Henry Louis Gates Jr., author, New Yorker contributor, Harvard professor, PBS star, has come a long way from Piedmont, W.Va., But the small paper-mill town, where “there were 386 black people and one Jewish family’’ among the predominantly Irish and Italian population, is still very much on Gates’s mind for many reasons, one being that’s where he became a bibliophile. Gates talks about his new book, “Life Upon These Shores,’’ Tuesday at 7 p.m. at Harvard Book Store.
BOOKS: Were you bookish growing up?
GATES: Oh yeah, my father worked two jobs so we were well off for Piedmont and particularly for the black people. I didn’t know I was poor until I went to Yale. I had my own room and bookcase. I’d order books from the Book-of the-Month Club. That was very important to me.
BOOKS: When did you start doing that?
GATES: In junior high school. The big year for me was 1965. I was at a church camp. The Watts riots were in August. An Episcopalian priest gave me “Notes of a Native Son’’ by James Baldwin. It was the first full-length book I’d read by a black person. Then I ordered “The Autobiography of Malcolm X’’ through Book-of-the-Month Club and “Manchild in the Promised Land’’ by Claude Brown.
BOOKS: What kind of books do you read for pleasure?
GATES: I love fiction. I went through a period about five years ago when every time I went to the beach I took two or three Dan Brown books, “The Da Vinci Code’’ or “Angels and Demons.’’ I read them two or three times, which I found very relaxing. I like “The Girl with the Dragon Tattoo’’ by Stieg Larsson. I love Junot Diaz. If he published a new novel I would take that to the beach. Another book I read on the beach is “One Hundred Years of Solitude’’ by Gabriel Garcia Marquez.
BOOKS: Can you draw a line between reading for work or for pleasure?
GATES: I don’t read for pleasure during the day. And I segment reading for pleasure. I have certain books by my bed, books by the chair for when I watch football on Sundays, books I read at the beach. On my Kindle, I have the classics, Twain, Melville, Cervantes. I have four different libraries.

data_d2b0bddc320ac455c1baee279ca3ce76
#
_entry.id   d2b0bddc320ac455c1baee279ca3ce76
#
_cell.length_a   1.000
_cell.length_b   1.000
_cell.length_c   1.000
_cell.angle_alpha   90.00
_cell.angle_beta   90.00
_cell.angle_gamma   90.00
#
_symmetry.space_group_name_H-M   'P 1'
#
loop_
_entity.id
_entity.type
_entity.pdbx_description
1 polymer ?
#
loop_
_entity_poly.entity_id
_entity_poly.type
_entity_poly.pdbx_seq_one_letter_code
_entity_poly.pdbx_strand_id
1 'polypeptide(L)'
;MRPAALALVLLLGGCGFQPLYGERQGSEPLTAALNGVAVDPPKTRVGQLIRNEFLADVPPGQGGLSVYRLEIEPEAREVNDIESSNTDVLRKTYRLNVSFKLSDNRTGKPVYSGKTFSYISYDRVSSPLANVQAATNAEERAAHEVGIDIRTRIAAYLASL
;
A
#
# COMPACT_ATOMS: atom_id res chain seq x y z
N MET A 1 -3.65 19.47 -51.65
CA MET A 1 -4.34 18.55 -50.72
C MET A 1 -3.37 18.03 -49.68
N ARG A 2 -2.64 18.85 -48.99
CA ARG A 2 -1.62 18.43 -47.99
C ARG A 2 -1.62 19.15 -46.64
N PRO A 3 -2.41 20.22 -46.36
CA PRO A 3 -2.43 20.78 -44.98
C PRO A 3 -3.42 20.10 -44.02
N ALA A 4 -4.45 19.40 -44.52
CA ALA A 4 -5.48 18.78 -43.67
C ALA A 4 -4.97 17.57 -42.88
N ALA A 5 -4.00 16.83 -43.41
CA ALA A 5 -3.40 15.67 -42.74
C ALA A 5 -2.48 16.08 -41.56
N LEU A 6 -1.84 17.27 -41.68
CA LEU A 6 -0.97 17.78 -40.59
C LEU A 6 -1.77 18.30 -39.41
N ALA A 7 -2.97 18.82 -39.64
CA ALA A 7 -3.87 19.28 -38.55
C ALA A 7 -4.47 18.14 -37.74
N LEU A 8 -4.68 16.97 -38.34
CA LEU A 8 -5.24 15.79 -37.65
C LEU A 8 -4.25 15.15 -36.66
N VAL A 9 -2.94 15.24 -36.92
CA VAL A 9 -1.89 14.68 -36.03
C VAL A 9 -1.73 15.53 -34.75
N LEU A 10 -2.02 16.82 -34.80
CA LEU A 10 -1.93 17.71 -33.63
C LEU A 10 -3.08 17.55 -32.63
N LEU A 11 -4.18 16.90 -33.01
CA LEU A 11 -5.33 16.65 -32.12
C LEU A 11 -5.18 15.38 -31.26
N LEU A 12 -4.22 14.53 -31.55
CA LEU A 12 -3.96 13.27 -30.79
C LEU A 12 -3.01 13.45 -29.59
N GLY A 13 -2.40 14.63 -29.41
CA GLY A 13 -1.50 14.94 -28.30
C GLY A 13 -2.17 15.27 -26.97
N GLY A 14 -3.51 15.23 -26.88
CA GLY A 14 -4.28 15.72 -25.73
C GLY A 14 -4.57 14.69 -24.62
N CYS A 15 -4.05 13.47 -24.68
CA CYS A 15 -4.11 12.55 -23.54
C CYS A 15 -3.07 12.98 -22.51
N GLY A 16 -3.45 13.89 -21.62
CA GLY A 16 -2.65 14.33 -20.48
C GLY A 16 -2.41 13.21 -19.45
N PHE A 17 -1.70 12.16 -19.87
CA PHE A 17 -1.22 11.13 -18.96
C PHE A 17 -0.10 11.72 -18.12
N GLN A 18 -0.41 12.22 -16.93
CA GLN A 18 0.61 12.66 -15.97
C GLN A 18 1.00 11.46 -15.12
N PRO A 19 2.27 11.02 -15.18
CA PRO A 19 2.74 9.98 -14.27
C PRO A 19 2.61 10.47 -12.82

BOOKS: What are you reading currently?
GATES: “Steve Jobs’’ by Walter Isaacson, which I’m loving, and “The Complete Tales of Uncle Remus’’ by Joel Chandler Harris. Most people look back at “Uncle Remus’’ and think it was racist, but people like W.E.B. Dubois in the teens and ’20s wrote about Harris as a preserver of black culture. So I’m going back to see. I just finished reading, “Freedom Papers’’ by Rebecca Scott [and Jean M. Hébrard], which traces a black woman’s family across five generations. It’s a brilliant book. I’m also reading the “Library of Congress Illustrated Timeline of the Civil War.’’ And lately I’ve been on a Faulkner kick. I read “Absalom, Absalom!’’ and “As I Lay Dying.’’ That’s what I’ve been reading on planes. The thing that Faulkner got right was the intimacy in black and white relations.
BOOKS: Has there ever been a time you couldn’t read for pleasure?
GATES: I had a misdiagnosed broken hip when I was 14 and consequently one leg became shorter than the other. I had it lengthened a few years ago. I was in so much pain, and the pain pills made me dopey. You’d think here you have a year off and you could read 20 books. I could barely read The New York Times. It was misery.
BOOKS: Is there a book you recommend to everybody?
GATES: “The Intuitionist’’ by Colson Whitehead. “Invisible Man’’ by Ralph Ellison to me is the greatest novel of that time. Rita Dove’s poetry. Anything by Jamaica Kincaid and by Toni Morrison. My favorite of hers is “Jazz.’’
BOOKS: Is there a book that’s been on your to-read list forever?
GATES: Man, millions. Just get the Penguin Classics’ catalog. That’s what I haven’t read. Like the whole catalog.
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